Bill Morrison Writer/Artist "The Beatles Yellow Submarine" Sept 5, 2018 7:36:53 GMT
Post by richardvasseur on Sept 5, 2018 7:36:53 GMT
Writer/Artist for The Beatles Yellow Submarine
Published by: Titan Comics
Interviewed by: Richard Vasseur
Rich: Were you a fan of the Beatles before making "The Beatles Yellow Submarine”?
Bill: Yes, I’ve been a Beatles fan since I was five years old. The first record I ever owned was a Beatles album of sorts. It was “Alvin and the Chipmunks Sing The Beatles’ Hits” My older brother and two older sisters had real Beatles albums though, so we always had their music playing in our house.
I also remember seeing them live on TV on the Ed Sullivan Show.
Rich: What most stands out for you in "The Beatles Yellow Submarine”?
Bill: I think the designs of Heinz Edelman are incredible. Other feature animated films of the time either had the Disney style or they were stop motion clay animation. What Edelman brought to the film was something completely original and it perfectly captured the feel of the Beatles music.
Rich: When drawing the Beatles how did you manage to achieve such great likenesses of each one?
Bill: All I did was follow the designs established by Edelman in the film. I’ve always had a fairly easy time of drawing animated characters “on model”, as long as I have plenty of good reference such as model sheets and screen shots.
Rich: What genre would you say "The Beatles Yellow Submarine" is?
Bill: I would describe it as musical fantasy.
Rich: How would you describe Fred?
Bill: Fred is sort of the Gandalf of the story. He leads the band on their quest and guides them with his knowledge and wisdom. He’s not necessarily as capable Gandalf, but he has his moments.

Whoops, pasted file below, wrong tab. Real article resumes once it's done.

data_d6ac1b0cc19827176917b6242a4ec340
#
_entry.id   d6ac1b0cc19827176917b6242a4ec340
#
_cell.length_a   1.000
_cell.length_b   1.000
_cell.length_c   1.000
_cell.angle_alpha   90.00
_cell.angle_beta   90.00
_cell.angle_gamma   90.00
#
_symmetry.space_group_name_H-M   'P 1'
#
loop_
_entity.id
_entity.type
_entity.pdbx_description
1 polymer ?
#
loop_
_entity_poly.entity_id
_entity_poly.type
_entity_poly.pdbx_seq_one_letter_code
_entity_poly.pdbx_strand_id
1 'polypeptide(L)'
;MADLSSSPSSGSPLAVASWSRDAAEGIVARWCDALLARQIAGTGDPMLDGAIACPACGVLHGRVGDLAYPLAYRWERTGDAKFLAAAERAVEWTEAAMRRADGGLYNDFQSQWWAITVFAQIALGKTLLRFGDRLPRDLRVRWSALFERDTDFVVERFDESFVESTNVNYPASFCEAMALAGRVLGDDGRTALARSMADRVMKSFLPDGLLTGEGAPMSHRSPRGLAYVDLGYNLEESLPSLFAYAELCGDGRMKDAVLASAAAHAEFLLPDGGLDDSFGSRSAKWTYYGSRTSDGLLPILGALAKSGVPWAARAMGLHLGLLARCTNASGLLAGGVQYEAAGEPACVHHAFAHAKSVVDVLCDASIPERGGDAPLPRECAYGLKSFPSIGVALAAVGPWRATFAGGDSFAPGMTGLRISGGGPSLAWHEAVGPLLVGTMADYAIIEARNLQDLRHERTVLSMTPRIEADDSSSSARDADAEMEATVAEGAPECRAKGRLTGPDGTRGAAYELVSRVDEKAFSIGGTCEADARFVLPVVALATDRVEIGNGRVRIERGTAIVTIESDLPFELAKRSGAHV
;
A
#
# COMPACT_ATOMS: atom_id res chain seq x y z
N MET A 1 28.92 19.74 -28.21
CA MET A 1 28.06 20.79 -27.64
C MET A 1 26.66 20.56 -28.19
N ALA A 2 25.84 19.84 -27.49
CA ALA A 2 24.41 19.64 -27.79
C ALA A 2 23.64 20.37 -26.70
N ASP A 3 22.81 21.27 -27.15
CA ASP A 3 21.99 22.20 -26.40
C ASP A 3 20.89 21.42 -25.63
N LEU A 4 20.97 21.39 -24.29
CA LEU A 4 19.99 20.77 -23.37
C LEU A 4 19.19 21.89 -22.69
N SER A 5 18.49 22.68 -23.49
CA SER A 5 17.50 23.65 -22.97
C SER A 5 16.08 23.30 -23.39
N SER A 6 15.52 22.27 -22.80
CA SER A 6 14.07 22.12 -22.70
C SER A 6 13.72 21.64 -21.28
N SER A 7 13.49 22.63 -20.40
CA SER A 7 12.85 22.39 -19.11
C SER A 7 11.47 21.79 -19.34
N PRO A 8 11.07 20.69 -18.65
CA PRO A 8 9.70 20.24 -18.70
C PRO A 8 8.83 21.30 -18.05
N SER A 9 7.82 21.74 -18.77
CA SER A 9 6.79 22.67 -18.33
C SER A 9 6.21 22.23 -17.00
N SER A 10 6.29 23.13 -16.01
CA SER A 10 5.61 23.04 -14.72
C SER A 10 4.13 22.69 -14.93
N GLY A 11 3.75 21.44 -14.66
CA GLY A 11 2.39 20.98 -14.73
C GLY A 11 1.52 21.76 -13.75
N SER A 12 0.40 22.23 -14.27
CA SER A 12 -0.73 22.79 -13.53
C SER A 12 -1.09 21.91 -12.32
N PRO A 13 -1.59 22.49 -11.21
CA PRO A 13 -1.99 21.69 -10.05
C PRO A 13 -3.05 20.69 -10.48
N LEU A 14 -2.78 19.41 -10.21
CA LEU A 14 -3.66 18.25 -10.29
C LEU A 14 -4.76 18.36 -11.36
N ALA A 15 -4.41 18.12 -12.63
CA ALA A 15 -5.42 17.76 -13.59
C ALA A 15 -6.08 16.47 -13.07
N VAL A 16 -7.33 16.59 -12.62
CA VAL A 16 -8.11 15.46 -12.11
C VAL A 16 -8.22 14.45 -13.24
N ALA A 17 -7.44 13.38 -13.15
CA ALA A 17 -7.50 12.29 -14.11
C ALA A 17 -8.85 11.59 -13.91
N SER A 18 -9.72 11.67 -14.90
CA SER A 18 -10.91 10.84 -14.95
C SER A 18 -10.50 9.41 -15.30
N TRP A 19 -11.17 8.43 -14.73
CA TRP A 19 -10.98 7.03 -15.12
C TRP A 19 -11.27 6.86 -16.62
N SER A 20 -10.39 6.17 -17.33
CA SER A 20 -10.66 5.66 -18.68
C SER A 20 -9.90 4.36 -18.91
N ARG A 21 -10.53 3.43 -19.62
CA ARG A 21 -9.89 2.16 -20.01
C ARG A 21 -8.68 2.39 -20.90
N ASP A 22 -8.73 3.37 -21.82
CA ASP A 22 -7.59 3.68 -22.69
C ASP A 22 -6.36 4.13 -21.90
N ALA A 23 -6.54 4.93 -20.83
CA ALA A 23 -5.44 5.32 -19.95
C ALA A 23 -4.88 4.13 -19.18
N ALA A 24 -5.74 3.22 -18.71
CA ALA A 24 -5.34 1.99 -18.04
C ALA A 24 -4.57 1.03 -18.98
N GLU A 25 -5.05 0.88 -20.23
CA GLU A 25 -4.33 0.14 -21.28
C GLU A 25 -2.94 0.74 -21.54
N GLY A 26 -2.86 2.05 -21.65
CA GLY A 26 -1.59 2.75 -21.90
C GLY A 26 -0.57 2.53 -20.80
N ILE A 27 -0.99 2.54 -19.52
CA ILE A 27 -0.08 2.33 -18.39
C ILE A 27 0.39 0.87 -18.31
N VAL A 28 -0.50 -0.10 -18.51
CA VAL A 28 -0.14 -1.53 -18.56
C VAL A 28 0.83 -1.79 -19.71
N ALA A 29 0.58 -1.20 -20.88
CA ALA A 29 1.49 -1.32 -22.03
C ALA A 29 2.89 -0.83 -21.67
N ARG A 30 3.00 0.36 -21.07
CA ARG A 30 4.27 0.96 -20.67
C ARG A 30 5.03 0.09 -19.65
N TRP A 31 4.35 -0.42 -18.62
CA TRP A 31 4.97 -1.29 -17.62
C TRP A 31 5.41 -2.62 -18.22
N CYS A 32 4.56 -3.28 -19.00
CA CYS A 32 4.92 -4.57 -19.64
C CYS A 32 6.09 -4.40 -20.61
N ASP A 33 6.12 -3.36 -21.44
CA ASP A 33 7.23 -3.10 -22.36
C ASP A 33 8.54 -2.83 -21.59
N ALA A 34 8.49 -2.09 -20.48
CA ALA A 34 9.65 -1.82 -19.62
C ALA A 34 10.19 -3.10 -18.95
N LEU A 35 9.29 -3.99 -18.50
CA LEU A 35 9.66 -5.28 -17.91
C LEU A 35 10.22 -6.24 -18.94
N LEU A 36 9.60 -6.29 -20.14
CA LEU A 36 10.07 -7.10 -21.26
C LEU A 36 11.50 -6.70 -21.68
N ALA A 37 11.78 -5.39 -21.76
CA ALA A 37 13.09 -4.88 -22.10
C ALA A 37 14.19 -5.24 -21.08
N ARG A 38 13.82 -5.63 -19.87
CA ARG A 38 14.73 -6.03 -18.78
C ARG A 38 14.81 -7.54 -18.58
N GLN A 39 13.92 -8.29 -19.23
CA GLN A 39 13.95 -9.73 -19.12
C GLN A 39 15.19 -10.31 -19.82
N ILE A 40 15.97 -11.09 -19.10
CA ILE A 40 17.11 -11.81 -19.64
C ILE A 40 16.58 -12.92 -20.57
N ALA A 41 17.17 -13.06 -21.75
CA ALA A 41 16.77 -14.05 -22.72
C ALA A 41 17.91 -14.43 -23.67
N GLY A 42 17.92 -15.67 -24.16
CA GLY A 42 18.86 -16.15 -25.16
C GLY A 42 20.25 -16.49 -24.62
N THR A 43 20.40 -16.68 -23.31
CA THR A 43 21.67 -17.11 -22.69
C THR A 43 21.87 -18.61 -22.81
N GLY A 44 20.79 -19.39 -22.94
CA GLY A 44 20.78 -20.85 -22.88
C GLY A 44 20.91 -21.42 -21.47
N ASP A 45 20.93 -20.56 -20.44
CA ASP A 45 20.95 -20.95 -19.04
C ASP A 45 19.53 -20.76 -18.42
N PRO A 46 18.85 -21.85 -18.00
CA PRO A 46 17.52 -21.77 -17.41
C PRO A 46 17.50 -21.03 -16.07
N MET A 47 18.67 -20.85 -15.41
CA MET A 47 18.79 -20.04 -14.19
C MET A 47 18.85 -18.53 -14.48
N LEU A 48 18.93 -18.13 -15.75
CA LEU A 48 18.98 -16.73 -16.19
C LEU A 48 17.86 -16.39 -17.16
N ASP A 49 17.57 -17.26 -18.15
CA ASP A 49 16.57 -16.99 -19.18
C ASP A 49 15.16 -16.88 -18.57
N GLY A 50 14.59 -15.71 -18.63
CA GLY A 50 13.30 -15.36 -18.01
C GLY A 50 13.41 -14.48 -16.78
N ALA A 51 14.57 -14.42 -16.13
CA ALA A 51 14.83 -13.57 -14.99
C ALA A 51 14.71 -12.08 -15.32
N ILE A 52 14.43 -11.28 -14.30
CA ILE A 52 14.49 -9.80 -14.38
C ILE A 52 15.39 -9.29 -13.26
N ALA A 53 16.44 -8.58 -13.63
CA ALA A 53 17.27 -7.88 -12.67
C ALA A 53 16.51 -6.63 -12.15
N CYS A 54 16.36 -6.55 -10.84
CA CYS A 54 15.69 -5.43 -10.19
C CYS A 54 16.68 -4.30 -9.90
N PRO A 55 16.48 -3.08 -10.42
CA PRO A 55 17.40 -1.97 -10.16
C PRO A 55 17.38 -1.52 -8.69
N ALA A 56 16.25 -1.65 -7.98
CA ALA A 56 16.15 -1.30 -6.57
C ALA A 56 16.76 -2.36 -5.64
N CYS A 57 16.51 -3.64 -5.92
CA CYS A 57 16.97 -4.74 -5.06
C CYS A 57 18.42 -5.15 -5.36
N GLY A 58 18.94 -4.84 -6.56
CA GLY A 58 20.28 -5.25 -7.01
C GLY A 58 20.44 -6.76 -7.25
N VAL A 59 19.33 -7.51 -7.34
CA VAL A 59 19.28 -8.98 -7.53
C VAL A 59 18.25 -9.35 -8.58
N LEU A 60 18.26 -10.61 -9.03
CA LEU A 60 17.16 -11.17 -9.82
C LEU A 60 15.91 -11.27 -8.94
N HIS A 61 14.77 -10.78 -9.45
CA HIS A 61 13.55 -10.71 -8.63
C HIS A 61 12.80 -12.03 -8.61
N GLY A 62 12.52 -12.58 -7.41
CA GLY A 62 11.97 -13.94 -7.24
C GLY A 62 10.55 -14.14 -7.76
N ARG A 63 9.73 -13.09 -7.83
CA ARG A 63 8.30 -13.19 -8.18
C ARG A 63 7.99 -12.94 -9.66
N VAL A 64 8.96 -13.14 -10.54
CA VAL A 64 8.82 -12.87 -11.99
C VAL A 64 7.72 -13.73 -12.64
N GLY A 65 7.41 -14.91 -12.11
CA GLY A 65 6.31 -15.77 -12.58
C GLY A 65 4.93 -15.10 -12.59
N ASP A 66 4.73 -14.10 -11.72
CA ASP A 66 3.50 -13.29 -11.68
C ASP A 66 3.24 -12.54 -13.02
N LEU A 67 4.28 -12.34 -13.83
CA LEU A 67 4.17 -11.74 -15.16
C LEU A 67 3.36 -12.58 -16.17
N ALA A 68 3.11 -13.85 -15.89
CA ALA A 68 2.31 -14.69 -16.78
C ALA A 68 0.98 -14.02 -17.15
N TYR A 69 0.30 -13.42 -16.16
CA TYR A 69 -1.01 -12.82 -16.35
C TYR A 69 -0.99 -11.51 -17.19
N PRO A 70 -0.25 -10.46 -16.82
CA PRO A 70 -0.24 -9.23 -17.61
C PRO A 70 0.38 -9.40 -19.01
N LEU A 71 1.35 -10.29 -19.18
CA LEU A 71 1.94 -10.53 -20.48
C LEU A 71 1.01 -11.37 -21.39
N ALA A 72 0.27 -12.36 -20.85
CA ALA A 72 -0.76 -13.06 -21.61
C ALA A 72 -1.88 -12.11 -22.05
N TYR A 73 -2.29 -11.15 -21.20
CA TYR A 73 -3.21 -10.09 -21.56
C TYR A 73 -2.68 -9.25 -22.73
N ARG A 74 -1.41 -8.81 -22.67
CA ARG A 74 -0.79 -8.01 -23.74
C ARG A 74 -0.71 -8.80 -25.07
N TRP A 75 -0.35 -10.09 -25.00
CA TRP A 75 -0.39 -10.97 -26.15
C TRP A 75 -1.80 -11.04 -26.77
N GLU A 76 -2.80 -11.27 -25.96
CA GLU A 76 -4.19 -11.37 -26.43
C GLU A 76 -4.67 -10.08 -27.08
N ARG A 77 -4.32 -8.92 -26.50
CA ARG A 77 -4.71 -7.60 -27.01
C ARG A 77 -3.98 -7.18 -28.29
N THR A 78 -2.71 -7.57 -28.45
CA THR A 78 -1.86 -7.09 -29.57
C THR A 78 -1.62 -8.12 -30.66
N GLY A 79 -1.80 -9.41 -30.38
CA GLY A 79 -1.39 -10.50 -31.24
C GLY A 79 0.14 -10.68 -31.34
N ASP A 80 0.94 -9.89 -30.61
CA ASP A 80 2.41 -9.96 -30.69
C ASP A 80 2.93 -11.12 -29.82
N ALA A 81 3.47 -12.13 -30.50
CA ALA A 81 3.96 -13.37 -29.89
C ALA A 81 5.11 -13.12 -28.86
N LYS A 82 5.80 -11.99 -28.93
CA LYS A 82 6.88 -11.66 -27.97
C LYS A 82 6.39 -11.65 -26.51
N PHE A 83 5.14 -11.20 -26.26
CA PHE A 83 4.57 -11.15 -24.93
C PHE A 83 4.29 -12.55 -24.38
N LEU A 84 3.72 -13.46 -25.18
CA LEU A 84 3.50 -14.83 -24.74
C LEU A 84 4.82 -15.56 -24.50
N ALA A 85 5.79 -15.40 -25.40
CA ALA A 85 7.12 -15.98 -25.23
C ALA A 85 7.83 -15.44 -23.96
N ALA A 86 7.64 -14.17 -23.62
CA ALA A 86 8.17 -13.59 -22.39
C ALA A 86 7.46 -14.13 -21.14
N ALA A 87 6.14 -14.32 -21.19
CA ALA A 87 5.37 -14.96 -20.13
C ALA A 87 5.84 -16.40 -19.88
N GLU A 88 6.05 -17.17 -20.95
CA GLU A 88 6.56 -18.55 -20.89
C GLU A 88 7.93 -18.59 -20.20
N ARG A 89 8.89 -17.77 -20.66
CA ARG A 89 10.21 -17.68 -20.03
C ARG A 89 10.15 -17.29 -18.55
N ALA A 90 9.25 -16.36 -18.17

Rich: What makes a Blue Meanie a Blue Meanie at the start of this comic book?
Bill: They’re defined by their hatred of music and beauty. There are the actual Blue Meanies, and then there are their troops, the Apple Bonkers, the Countdown Clowns, Jack the Nipper, etc., and their ultimate goal is to eradicate all music and beauty in Pepperland.
Rich: Do you think our society could ever adopt the ideals of Pepperland?
Bill: No, I think Pepperland is portrayed as a heaven on Earth, and I don’t think that’s really possible. We’ll always have elements of evil and hate in our society that prevent us from having a real utopia. But I do think it’s a goal to work toward. It would be great to get closer to a Pepperland than we are now.
Rich: How has your career progressed at Bongo Comics?
Bill: My time at Bongo was a wonderful period in my career. I’m very proud of the comics we put out and I know the experience of being Creative Director there really prepared me for my current job.
Rich: What is going on with "Roswell, Little Green Man”?
Bill: I haven’t drawn Roswell in several years. I had to put it down when I took on the Art Director position on Futurama. I was also doing my regular Bongo job at the same time, and I just didn’t have time to do all three. Over the years I’ve wanted to revive it, but it just hasn’t happened. Maybe after I retire from MAD I’ll start it up again.
Rich: What do you have planned next in your career?
Bill: I hope to be editing MAD for the next several years.
Rich: What would you do if you had the Radioactive Man's powers?
Bill: Use them to hang out with Batman.
Rich: Any parting words for all the fans of your work?
Bill: I hope they’ll pick up the Yellow Submarine graphic novel. It’s been my dream over the past twenty years, and I’m thrilled that it’s finally published. I think fans of my work will really dig it!